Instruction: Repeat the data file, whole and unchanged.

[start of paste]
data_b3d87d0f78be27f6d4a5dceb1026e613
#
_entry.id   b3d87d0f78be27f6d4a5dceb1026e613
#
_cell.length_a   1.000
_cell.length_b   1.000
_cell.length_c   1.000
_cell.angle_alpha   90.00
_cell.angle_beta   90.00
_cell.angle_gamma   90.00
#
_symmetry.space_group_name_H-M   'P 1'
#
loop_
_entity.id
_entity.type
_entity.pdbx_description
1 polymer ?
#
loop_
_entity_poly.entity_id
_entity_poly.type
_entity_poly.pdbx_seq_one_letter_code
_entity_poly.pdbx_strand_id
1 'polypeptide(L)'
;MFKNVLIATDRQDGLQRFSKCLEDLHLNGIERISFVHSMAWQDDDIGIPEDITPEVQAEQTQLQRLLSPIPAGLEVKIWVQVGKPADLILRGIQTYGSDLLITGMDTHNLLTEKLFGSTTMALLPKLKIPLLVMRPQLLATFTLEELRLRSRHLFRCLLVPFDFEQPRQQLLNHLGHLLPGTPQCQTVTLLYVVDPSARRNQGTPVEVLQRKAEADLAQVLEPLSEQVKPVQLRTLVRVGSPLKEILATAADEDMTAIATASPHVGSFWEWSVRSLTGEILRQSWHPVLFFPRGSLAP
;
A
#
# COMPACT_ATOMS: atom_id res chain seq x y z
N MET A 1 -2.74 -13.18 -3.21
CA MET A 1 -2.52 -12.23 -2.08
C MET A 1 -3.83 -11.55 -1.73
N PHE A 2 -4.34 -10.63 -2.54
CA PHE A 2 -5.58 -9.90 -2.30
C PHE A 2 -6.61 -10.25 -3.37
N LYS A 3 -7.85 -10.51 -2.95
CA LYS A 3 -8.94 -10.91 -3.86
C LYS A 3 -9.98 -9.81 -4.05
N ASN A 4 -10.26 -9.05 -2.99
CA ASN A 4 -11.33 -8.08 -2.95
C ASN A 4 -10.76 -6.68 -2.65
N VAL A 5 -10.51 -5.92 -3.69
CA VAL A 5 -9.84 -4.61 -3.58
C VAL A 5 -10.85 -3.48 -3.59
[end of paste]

data_b3d87d0f78be27f6d4a5dceb1026e613
#
_entry.id   b3d87d0f78be27f6d4a5dceb1026e613
#
_cell.length_a   1.000
_cell.length_b   1.000
_cell.length_c   1.000
_cell.angle_alpha   90.00
_cell.angle_beta   90.00
_cell.angle_gamma   90.00
#
_symmetry.space_group_name_H-M   'P 1'
#
loop_
_entity.id
_entity.type
_entity.pdbx_description
1 polymer ?
#
loop_
_entity_poly.entity_id
_entity_poly.type
_entity_poly.pdbx_seq_one_letter_code
_entity_poly.pdbx_strand_id
1 'polypeptide(L)'
;MFKNVLIATDRQDGLQRFSKCLEDLHLNGIERISFVHSMAWQDDDIGIPEDITPEVQAEQTQLQRLLSPIPAGLEVKIWVQVGKPADLILRGIQTYGSDLLITGMDTHNLLTEKLFGSTTMALLPKLKIPLLVMRPQLLATFTLEELRLRSRHLFRCLLVPFDFEQPRQQLLNHLGHLLPGTPQCQTVTLLYVVDPSARRNQGTPVEVLQRKAEADLAQVLEPLSEQVKPVQLRTLVRVGSPLKEILATAADEDMTAIATASPHVGSFWEWSVRSLTGEILRQSWHPVLFFPRGSLAP
;
A
#
# COMPACT_ATOMS: atom_id res chain seq x y z
N MET A 1 -2.74 -13.18 -3.21
CA MET A 1 -2.52 -12.23 -2.08
C MET A 1 -3.83 -11.55 -1.73
N PHE A 2 -4.34 -10.63 -2.54
CA PHE A 2 -5.58 -9.90 -2.30
C PHE A 2 -6.61 -10.25 -3.37
N LYS A 3 -7.85 -10.51 -2.95
CA LYS A 3 -8.94 -10.91 -3.86
C LYS A 3 -9.98 -9.81 -4.05
N ASN A 4 -10.26 -9.05 -2.99
CA ASN A 4 -11.33 -8.08 -2.95
C ASN A 4 -10.76 -6.68 -2.65
N VAL A 5 -10.51 -5.92 -3.69
CA VAL A 5 -9.84 -4.61 -3.58
C VAL A 5 -10.85 -3.48 -3.59